Intel seems to have completely disabled overclocking on Non-K 13th Gen CPUs which is bad news for motherboards that support BCLK overclocking.
Intel 13th Gen Non-K CPUs will not be able to use the BCLK overclocking capability, but that does not stop motherboard makers from looking for alternatives
During the last generation (12th Gen Alder Lake), users could alter the BCLK, or Base Clock Speed, on a few specific motherboards that featured an external BCLK generator. BCLK allowed users to boost the locked frequency of the processor and use that capability to overclock their CPUs.
But looks like Intel isn't fond of such a bypass for overclocking and issued a microcode update that halted the use of BCLK overclocking on all 13th Gen Non-K CPUs including those based on the new Raptor Lake and the older Alder Lake designs.
Motherboards with integrated clock generators are capable of the BCLK overclocking enablement. Board partners that added this to their products were MSI, ASRock & ASUS. There were only found in particular products, mostly premium or overclocking-ready motherboard designs. MSI had more cost-friendly motherboards for overclocking enthusiasts under its Mortar Max series which retain the feature in its latest B760 generation, which users can enable for 12th Gen CPUs. Unfortunately, the most recent generation of Intel processors is incapable of this feature.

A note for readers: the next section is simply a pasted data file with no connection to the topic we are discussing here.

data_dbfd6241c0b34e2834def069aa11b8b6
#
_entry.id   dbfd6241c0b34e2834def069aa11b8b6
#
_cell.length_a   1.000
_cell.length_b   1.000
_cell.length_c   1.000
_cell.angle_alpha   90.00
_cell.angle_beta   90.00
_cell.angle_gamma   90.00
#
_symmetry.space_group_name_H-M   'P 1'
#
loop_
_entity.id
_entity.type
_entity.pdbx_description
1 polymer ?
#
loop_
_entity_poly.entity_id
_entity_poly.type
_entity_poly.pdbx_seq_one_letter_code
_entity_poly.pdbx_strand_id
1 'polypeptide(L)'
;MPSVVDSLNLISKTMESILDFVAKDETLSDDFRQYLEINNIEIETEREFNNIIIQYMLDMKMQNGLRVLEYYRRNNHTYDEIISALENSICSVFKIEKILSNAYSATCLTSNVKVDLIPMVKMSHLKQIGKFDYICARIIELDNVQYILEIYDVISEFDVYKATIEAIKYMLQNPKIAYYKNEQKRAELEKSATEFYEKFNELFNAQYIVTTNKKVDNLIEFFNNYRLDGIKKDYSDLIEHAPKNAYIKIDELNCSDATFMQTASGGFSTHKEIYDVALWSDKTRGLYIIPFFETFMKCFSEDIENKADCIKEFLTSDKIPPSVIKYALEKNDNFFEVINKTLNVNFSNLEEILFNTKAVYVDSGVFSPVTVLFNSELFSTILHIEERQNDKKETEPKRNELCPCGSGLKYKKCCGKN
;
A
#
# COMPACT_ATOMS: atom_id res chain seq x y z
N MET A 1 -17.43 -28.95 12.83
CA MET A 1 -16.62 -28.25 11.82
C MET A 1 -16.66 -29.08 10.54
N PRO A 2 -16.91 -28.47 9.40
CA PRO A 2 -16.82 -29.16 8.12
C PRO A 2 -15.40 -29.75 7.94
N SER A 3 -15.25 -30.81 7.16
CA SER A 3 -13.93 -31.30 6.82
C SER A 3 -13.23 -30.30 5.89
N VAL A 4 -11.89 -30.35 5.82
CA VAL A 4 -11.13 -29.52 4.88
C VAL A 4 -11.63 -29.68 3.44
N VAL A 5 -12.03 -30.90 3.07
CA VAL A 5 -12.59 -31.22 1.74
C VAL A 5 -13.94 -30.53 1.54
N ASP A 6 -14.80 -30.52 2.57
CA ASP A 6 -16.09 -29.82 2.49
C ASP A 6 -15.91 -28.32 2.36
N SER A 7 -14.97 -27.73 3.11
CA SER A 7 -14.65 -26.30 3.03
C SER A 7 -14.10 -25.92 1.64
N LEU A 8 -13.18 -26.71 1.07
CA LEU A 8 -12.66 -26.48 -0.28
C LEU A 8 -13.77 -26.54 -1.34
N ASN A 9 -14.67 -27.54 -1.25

[…] Intel’s ‘locked’ Non-K 13th-Gen Raptor Lake models are not overclockable like the previous-gen Alder Lake chips. We verified that the previous-gen non-K chips can still be overclocked, but unfortunately, the newer 13th-Gen models cannot. According to our industry contacts, it doesn’t look like the situation will change any time soon.
— Paul Alcorn, Tom’s Hardware
Intel did offer an overclocking service plan called the "Performance Tuning Protection Plan," where users could pay between $20 to $30 to replace the processor should it become broken during the overclocking process. Intel has canceled that service, and no plans have been created to reinstate a similar program for enthusiasts.
Another technique that can be used to overclock the Intel processors is called the "Tau" or power limit adjustment, which allows users to adjust the power limits of their chip for a higher base and boost clocks but it also necessitates the use of better cooling equipment. With this functionality, overclockers can keep the elevated power levels during the overclocking process and, in turn, find a workaround for Intel and its overclocking locks on the Non-K CPUs.
This won't be the first time that Intel hasn't been happy about Non-K overclocking and tried to ban it altogether. We heard from various motherboard makers that Intel was actively trying to force board makers from not giving out this functionality to consumers and even warned users from not overclocking their Non-K CPUs. We have heard similar statements all the way back during Skylake generations too but instead of just forcing locks, Intel should for once hear the consumers out and allow such features to be enabled.